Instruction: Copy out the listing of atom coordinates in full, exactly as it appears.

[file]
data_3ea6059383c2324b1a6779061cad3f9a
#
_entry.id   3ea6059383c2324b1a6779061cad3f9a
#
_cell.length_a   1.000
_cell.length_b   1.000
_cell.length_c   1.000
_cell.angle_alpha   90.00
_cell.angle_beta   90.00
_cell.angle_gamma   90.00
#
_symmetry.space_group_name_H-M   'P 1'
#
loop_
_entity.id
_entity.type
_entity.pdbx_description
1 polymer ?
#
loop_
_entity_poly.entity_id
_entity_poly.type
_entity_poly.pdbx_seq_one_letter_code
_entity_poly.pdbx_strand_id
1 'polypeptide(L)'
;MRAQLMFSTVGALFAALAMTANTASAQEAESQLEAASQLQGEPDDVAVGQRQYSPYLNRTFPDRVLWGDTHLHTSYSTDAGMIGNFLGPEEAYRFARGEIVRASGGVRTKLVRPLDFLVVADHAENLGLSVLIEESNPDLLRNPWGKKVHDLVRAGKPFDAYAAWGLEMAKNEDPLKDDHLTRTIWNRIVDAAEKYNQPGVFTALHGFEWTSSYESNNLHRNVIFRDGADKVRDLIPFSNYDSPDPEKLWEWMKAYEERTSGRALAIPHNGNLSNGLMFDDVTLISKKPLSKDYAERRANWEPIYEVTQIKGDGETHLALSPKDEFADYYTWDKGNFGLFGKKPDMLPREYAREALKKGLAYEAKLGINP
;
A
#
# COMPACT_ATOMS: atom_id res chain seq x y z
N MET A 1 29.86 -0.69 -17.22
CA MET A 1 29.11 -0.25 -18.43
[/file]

data_3ea6059383c2324b1a6779061cad3f9a
#
_entry.id   3ea6059383c2324b1a6779061cad3f9a
#
_cell.length_a   1.000
_cell.length_b   1.000
_cell.length_c   1.000
_cell.angle_alpha   90.00
_cell.angle_beta   90.00
_cell.angle_gamma   90.00
#
_symmetry.space_group_name_H-M   'P 1'
#
loop_
_entity.id
_entity.type
_entity.pdbx_description
1 polymer ?
#
loop_
_entity_poly.entity_id
_entity_poly.type
_entity_poly.pdbx_seq_one_letter_code
_entity_poly.pdbx_strand_id
1 'polypeptide(L)'
;MRAQLMFSTVGALFAALAMTANTASAQEAESQLEAASQLQGEPDDVAVGQRQYSPYLNRTFPDRVLWGDTHLHTSYSTDAGMIGNFLGPEEAYRFARGEIVRASGGVRTKLVRPLDFLVVADHAENLGLSVLIEESNPDLLRNPWGKKVHDLVRAGKPFDAYAAWGLEMAKNEDPLKDDHLTRTIWNRIVDAAEKYNQPGVFTALHGFEWTSSYESNNLHRNVIFRDGADKVRDLIPFSNYDSPDPEKLWEWMKAYEERTSGRALAIPHNGNLSNGLMFDDVTLISKKPLSKDYAERRANWEPIYEVTQIKGDGETHLALSPKDEFADYYTWDKGNFGLFGKKPDMLPREYAREALKKGLAYEAKLGINP
;
A
#
# COMPACT_ATOMS: atom_id res chain seq x y z
N MET A 1 29.86 -0.69 -17.22
CA MET A 1 29.11 -0.25 -18.43